Hunger or Habit? How to Know Why Your Baby is Waking in the Night

independent sleep night wakings sleeping through the night Feb 08, 2022
Hunger or Habit? How to Know Why Your Baby is Waking in the Night

Night wakings can be stressful and exhausting; especially when they are frequent and recurring nightly long after the first few months of your baby’s life, where they are to be expected. We talk a lot about getting babies to “sleep through the night,” but did you know that your baby isn’t actually expected to sleep straight through the night? Even as adults we have night wakings!

These wakings that are so common and natural for all of us are due to the progression of sleep cycles. As a newborn, your baby only has 2 sleep cycles. Then around 3-5 months, your baby has a huge shift and develops 2 additional sleep cycles [1]. Waking in between these 4 cycles is inevitable, but when your baby learns to fall back to sleep on their own and connect these sleep cycles, this is when they can begin to truly “sleep through the night.”

If your baby is over 4 months and has developed independent sleep skills that help them back to sleep during the night, it can be confusing when suddenly they are having frequent night wakings. But, because you know that they are capable of sleeping for longer stretches, it makes determining what could be causing them to wake in the night a lot easier.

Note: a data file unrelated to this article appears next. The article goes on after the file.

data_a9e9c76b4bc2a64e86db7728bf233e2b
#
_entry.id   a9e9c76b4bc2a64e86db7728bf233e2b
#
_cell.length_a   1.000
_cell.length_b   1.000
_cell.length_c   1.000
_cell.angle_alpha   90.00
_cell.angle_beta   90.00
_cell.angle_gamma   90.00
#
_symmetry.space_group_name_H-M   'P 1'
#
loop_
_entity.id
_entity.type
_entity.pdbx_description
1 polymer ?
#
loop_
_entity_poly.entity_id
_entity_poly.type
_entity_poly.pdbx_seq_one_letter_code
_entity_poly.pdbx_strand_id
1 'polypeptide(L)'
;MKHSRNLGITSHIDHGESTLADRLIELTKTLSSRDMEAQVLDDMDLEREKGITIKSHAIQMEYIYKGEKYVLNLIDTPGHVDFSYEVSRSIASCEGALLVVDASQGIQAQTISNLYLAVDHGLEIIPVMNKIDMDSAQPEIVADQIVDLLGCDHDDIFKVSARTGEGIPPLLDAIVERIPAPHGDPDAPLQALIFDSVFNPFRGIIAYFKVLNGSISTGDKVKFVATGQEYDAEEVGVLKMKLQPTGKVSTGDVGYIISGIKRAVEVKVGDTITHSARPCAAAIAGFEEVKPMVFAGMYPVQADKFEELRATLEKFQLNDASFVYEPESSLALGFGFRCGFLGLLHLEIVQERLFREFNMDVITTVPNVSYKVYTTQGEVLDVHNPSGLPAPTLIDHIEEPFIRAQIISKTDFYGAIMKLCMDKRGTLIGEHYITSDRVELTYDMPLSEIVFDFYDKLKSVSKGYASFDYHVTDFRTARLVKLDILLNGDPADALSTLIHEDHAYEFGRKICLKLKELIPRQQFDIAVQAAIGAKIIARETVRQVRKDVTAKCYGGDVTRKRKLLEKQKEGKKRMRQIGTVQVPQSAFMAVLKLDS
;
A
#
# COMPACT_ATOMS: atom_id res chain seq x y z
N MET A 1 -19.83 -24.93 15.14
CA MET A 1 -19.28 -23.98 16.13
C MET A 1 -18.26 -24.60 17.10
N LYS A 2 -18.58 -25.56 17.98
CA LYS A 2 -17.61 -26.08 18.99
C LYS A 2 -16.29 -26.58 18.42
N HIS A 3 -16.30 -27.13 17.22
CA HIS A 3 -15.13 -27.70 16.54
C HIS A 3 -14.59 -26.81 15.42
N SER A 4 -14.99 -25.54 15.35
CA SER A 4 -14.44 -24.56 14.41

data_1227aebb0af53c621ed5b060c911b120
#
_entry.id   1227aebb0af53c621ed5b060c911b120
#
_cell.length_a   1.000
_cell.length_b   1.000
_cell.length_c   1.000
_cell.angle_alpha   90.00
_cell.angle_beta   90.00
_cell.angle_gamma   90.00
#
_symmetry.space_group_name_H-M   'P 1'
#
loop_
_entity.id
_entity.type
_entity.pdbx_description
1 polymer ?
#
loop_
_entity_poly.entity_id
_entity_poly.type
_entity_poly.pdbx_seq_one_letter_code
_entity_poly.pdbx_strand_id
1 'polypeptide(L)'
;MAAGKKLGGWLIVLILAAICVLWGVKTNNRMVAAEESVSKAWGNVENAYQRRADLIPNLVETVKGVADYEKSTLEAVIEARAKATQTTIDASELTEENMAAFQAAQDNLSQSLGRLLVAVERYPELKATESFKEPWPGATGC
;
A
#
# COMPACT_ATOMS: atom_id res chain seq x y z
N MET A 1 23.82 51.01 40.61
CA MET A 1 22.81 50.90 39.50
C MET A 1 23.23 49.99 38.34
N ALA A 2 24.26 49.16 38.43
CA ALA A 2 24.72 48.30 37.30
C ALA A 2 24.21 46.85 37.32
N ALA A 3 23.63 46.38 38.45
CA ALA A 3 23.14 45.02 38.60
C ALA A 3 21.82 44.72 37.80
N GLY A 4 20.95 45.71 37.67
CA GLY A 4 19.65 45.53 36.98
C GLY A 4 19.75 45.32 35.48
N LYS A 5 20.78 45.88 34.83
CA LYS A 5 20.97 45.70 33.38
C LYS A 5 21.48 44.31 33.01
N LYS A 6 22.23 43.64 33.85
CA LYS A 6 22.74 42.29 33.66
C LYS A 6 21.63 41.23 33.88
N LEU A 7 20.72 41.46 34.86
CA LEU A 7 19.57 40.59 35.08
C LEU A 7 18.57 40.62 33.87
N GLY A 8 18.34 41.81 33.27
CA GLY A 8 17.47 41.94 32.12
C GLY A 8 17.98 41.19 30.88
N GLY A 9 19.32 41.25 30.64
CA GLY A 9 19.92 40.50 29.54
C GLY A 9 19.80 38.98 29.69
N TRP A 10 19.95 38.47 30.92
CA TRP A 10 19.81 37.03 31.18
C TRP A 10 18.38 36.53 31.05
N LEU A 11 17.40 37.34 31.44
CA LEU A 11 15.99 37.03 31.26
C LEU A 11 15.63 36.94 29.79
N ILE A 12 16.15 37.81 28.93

Is Your Baby Waking in the Night from Hunger or Habit?

If a baby who knows how to fall asleep independently wakes to cry in the night, we know that they are crying because they need something, not because they don’t know how to get back to sleep on their own! So how do you determine what they need?


If your baby is under 6 months old (or underweight) they might still need to eat during the night. And if they do wake in the night from hunger, feed them! Sleep training doesn’t mean that you have to automatically drop necessary night feeds.

Most babies with independent sleep skills tend to drop their own night feeds naturally when they are ready because they aren’t using feeds solely as a way to fall back to sleep. But, although ideal, natural weaning isn’t always what happens. Check with your pediatrician if your baby is close to 6 months old and a healthy weight to see whether they think overnight feeds are still necessary (or how many), and then you can wean when you feel you and your baby are ready. Some babies are ready to drop overnight feeds and sleep 6-8 hours as little as 3-4 months, and some may keep a night feed until closer to 6 months. All of that is normal and depends on the specific baby!

When determining if your baby is waking from hunger, hold them to their consistently longest stretch of sleep. If they’ve been sleeping 5+ hours but now wake every 2 hours, you can feel pretty confident that they don’t suddenly need a feed, and that this is a sleep regression or disruption not associated with hunger. In this case, you can use other methods of soothing your baby during those wake-ups. 


Babies get used to what they are introduced to. If your baby has never fallen asleep without being fed, rocked, or on your body, it’s likely that they will continue to need that sleep association to get back to sleep when they wake in the night between sleep cycles. As newborns, of course, we know that they are going to wake from hunger every few hours. If this continues on for months and months past the newborn phase, it’s likely your baby simply doesn’t know how to fall asleep independently and is crying because they need help getting back to sleep, not necessarily from hunger.